In the perpetual quest for renewal of the UX (user experience), the voice appears from year to year as inevitable. Successor to touch and facial recognition, its multiple applications, beyond interaction, include the identification of individuals through voice biometrics. According to Rita Singh, a Carnegie Mellon researcher specializing in machine learning applied to voice: “It has been known for centuries that the voice carries a wealth of information.” We can use artificial intelligence to extract that information.
Identifying oneself through our voice was until then something reserved for science fiction, yet we are closer to it than it seems! However, like the various controversies linked to new technologies, is it a reliable and secure process?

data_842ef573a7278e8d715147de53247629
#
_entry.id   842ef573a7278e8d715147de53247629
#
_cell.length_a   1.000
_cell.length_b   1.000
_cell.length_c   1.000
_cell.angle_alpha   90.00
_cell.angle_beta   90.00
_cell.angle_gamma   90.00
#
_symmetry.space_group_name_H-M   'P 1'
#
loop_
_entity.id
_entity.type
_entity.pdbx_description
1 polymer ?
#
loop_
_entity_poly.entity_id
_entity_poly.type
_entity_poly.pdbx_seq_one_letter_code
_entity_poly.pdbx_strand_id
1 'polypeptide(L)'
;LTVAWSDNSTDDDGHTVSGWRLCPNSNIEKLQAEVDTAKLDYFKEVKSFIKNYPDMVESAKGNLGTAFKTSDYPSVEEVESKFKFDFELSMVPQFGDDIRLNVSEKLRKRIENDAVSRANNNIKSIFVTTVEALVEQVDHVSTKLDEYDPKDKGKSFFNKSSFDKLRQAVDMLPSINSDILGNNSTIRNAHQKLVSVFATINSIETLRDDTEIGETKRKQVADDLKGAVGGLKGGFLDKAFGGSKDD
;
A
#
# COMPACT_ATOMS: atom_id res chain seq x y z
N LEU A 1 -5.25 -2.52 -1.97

What is voice biometrics actually?
“The sound of your voice is becoming a new kind of fingerprint.”
Voice biometrics is a scientific and technological field of speech recognition that aims to develop applications to verify a person’s identity solely through their voice.
In fact, it is prosody that governs the voice. It is the set of vocal characteristics (timbre, pitch, valence etc…) specific to each human being. Forming a true vocal imprint, these characteristics are identified in order to make them correspond to a reference model, thus serving for identification.
Technically, machine learning is very popular in this field of research because it allows a system to improve by itself. It is important to specify this because the reliability of the technology will partly depend on the rate of accuracy it can offer. According to the principle of “Machine Learning”; when information is entered (i.e., a user speaks) the system will take advantage of this data in order to: